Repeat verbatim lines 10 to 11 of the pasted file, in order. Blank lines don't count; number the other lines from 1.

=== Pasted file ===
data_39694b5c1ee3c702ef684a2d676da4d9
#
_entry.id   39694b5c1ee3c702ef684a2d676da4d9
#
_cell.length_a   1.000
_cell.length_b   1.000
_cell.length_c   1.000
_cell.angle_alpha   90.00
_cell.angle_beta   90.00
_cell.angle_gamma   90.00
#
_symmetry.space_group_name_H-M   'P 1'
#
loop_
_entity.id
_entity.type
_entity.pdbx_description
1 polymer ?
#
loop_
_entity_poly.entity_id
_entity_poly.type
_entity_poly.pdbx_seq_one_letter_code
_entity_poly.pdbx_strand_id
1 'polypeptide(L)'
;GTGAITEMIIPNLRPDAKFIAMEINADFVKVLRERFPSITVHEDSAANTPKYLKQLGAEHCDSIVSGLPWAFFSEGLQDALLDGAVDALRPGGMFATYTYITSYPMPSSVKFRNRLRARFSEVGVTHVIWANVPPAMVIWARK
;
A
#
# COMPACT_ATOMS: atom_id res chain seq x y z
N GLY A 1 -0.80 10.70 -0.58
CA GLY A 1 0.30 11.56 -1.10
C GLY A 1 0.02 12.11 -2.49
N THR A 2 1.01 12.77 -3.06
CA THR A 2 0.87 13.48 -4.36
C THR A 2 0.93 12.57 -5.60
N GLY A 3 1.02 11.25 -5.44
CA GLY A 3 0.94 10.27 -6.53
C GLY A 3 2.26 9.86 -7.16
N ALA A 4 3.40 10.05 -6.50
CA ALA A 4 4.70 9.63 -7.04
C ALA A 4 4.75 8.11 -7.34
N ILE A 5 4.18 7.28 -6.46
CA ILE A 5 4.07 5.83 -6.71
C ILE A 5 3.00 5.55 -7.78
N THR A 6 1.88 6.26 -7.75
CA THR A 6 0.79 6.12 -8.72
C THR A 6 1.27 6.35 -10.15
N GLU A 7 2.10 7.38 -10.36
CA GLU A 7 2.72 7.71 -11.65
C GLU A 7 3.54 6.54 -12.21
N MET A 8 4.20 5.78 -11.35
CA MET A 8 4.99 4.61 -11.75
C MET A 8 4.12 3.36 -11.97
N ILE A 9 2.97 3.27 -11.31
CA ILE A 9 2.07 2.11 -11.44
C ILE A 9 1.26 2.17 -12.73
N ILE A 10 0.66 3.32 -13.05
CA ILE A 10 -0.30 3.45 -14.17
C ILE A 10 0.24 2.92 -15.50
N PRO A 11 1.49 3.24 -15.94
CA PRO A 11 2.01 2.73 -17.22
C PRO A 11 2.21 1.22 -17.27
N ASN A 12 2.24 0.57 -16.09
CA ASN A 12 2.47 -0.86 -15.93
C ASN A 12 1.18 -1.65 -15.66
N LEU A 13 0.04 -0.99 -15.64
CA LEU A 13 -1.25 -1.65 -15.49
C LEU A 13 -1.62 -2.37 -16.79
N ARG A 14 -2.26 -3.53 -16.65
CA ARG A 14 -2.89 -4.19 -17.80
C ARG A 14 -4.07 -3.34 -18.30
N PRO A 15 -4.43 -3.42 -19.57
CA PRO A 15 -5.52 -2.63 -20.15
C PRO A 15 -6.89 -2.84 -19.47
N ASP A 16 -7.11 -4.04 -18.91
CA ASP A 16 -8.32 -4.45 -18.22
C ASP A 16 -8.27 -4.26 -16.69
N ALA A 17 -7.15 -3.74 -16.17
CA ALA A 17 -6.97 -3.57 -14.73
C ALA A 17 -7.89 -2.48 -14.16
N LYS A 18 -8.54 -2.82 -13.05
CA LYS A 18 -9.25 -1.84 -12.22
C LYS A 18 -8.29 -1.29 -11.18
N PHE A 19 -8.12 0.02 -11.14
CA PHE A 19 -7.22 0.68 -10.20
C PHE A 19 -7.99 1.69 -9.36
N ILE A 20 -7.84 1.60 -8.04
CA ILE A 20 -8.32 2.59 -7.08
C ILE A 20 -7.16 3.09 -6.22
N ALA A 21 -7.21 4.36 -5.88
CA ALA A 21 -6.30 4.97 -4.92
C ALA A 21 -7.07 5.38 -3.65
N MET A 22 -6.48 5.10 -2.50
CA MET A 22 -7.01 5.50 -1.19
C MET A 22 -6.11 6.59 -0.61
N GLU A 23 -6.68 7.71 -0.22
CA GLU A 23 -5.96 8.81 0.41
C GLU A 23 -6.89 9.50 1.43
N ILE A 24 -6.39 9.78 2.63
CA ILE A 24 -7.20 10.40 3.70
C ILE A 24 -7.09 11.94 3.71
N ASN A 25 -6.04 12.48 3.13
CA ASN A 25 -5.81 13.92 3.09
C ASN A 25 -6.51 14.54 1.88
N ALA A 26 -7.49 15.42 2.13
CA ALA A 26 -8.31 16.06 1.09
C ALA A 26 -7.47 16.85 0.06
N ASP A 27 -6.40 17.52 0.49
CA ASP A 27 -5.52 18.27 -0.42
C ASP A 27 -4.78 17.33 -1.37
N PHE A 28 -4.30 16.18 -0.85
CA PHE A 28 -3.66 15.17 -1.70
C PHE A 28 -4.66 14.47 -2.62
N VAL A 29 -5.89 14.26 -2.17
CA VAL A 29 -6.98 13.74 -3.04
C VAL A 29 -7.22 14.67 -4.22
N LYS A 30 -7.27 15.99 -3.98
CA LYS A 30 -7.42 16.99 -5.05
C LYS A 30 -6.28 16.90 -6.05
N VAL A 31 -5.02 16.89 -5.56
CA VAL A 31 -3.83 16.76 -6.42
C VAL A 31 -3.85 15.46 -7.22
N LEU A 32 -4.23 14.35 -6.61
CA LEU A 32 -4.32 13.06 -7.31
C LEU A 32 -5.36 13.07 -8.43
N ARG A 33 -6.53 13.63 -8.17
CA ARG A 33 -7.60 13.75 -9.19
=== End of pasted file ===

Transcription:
_cell.angle_gamma   90.00
#